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Simplified norms to encourage local mfg: Def Min

CHENNAI (PTI): The Defence Ministry has simplified procurement norms to encourage local manufacturing in defence sector and reduce the dependence on imported equipment, Defence Minister Nirmala Sitharaman said Thursday.

A decision was taken Wednesday by the Defence Acquisition Council (DAC), chaired by Sitharaman, to simplify the 'Make II' category of the Defence Procurement Procedure (DPP-2016).

The changes are expected to give a boost to the 'Make in India' initiative.

Sitharaman, who inaugurated a two-day 'Defence Industry Development Meet' in Chennai, said Prime Minister Narendra Modi's dream is to reduce import of defence equipment and to step up local manufacturing.

"In the Make I policy there were some difficulties.

Recently, we discussed it and have come out with a simplified Make II policy," she said.

Sitharaman was speaking after releasing a booklet detailing the simplified procedures and also unveiling portal

Sitharaman said earlier the defence ministry would ask the industry what they can do for the sector. If there were 100 firms, only one or two companies were coming forward.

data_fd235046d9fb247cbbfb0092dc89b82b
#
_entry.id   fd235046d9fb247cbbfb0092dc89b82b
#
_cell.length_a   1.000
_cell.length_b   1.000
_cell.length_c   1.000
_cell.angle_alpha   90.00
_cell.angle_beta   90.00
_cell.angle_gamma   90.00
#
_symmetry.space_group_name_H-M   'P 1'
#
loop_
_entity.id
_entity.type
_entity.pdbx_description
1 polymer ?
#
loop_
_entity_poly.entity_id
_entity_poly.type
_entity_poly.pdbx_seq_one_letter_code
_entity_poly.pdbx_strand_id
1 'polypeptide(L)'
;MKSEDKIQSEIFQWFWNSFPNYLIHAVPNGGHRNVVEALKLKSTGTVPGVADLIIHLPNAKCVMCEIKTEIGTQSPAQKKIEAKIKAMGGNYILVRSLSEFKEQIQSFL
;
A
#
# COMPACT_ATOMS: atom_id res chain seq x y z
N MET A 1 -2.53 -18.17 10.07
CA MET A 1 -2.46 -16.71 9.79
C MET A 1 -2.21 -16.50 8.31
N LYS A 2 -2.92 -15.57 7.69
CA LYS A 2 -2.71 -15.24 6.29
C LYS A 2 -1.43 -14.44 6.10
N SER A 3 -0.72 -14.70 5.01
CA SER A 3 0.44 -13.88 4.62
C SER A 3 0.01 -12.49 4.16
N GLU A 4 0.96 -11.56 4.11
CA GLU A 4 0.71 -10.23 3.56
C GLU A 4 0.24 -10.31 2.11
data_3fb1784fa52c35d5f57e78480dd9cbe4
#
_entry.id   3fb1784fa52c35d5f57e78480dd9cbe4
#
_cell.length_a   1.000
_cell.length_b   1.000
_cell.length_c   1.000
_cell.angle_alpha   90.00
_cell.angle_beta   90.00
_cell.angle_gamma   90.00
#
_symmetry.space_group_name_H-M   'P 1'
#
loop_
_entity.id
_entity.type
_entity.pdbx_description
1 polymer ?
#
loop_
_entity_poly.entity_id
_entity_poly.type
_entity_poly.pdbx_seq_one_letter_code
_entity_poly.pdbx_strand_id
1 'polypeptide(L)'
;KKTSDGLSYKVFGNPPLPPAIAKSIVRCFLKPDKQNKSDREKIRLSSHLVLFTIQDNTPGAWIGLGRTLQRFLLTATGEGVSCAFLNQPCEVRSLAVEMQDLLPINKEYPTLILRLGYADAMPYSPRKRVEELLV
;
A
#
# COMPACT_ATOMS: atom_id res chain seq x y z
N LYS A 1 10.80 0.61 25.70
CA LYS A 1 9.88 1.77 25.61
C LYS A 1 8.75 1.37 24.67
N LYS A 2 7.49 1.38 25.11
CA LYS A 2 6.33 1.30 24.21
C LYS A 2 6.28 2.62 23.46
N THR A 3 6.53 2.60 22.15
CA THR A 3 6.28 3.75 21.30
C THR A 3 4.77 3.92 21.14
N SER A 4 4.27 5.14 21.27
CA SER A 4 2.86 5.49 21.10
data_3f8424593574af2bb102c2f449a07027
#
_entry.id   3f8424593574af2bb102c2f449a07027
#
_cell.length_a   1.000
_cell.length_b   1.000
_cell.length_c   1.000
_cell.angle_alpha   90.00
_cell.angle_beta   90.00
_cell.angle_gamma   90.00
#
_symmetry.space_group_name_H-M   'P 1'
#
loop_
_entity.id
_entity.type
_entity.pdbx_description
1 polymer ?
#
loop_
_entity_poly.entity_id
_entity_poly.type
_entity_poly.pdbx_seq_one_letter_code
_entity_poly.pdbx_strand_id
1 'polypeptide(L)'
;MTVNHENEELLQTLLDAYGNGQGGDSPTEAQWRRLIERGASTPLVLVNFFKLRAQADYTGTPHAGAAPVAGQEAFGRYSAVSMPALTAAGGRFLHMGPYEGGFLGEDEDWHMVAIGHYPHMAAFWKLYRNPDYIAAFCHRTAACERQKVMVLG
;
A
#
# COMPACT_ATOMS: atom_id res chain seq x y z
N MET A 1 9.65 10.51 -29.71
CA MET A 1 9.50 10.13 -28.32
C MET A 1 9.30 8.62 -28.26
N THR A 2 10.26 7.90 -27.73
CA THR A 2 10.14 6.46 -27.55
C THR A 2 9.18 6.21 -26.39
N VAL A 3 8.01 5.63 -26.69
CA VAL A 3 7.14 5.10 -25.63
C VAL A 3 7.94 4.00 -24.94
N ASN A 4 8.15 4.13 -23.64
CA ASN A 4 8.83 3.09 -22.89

"Now if a small company is making an equipment, they can approach through the Make II policy," she said.

Even those companies, which do not engage in manufacturing of defence equipment but have interest to produce them, can also approach the ministry, Sitharaman said.

"If a small company has an idea and has the ability to produce a particular (defence) component, request for proposal can be issued after completing the test trials," she said.

Later, talking to reporters, Sitharaman said private sector should be facilitated in order to reduce the dependence on imported defence components.

Department of Defence (Productions), Secretary, Ajay Kumar said under the Make II policy initiative, the timeline for processing the applications has been reduced by 50 per cent.

"Previously it could take two to five years to finalise from the date of in-principle approval to the issue of final order. Under this policy, depending on complexity, it can be one year or maximum of two years," he said.

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